(Roughly) Daily

Now you don’t; now you see it…


Though your correspondent is certain that it’s no problem for any of you, Dear Readers, it’s a sad fact that the craft of exploratory romantic communication– flirting– is, for many, fraught with the risk of misunderstanding, as it all-too-often-unsuccessfully tries to avoid the Scylla and Charibdys of misbehavior and missed opportunity.

Well, benighted bar-goers need fret no more:  Dutch designers Studio Roosegaarde, in collaboration with V2_Lab and fashion designer Anouk Wipprecht, have come to the rescue with a line of dresses that telegraph a girl’s interest– or lack thereof.  Co.Design reports:

So say you meet some guy who sends your heart aflutter. The dress responds to your elevated pulse by growing transparent around the (already plenty skimpy) plunging neckline. Conversely, if he’s such a snooze that you’re about two seconds away from flat-lining, the dress stays opaque, sending an instant “no, thanks!”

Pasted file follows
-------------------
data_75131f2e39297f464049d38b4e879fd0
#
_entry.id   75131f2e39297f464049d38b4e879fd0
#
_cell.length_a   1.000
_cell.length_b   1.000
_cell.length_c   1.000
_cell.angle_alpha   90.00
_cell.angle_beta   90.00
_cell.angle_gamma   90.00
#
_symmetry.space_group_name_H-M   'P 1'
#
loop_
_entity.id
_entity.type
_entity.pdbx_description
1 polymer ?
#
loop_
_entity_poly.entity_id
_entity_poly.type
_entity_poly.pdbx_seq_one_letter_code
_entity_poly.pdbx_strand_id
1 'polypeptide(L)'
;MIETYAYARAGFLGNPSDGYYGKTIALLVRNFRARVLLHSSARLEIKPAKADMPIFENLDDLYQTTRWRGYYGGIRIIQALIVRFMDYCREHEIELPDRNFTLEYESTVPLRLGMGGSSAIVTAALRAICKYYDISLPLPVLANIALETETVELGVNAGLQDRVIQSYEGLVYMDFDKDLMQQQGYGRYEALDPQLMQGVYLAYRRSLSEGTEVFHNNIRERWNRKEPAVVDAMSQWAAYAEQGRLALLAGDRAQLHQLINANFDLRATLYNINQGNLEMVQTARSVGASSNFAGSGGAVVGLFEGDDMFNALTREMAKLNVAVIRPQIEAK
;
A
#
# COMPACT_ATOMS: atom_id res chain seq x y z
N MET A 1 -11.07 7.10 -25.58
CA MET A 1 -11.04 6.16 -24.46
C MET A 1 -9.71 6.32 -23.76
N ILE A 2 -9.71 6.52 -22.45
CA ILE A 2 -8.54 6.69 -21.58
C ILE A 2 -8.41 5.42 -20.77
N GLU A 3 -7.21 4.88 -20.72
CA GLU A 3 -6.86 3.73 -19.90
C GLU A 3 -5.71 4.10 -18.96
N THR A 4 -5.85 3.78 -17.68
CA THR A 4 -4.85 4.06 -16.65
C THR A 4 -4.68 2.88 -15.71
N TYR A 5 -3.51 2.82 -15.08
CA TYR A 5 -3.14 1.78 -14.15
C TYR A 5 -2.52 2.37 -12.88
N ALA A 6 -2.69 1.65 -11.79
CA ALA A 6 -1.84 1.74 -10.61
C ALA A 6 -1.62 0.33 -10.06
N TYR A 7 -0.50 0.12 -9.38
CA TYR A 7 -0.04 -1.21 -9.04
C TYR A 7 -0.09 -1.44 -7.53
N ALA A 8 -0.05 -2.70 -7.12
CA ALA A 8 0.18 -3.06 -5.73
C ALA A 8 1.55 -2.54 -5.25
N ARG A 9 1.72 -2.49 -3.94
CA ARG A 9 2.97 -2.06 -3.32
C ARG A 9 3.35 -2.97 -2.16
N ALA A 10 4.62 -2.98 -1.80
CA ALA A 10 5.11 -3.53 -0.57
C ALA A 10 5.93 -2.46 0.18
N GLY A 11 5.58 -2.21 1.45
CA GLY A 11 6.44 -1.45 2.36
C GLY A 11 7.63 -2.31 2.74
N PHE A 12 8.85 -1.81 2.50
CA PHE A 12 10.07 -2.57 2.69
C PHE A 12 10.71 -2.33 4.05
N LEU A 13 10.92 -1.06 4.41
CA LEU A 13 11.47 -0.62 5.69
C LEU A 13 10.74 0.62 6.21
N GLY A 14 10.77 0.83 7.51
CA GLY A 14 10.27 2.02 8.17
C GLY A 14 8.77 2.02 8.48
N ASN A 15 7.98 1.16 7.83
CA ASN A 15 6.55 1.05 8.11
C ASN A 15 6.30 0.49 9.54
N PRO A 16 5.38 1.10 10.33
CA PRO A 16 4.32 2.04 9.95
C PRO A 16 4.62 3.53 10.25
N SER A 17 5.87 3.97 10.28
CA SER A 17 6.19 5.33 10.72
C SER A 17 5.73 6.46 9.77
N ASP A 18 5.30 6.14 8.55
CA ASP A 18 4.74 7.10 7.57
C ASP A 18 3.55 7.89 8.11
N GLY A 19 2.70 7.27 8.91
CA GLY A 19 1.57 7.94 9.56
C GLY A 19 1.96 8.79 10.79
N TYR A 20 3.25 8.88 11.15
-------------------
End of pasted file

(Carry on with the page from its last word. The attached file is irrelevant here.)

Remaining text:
The line, “Intimacy 2.0,” is a series of sensor-enabled cocktail dresses that expose more (indeed, ultimately rather a lot of) skin the more excited the wearer becomes; a combination of embedded sensors and conductive “smart foils” (that become see-through conducting electricity) do the trick… as demonstrated in this– suitable for the club, if NSFW– video:

Readers may have a friend who would be interested to know that the dresses are, in fact, on sale.

As we ponder the impact of static electricity, we might recall that it was on this date in 1811 that a very different take on courtship emerged: a first novel entitled Sense and Sensibility was published.  At the time, only a handful of folks knew the identity of its creator– who was presented to the reading public on the novel’s title page as “a Lady.”  But as the author’s work caught on, she began to publish under her real name– Jane Austen– and later got credit for her inaugural effort.

Title page from the first edition (source)

Written by (Roughly) Daily

October 30, 2011 at 1:01 am

%d bloggers like this: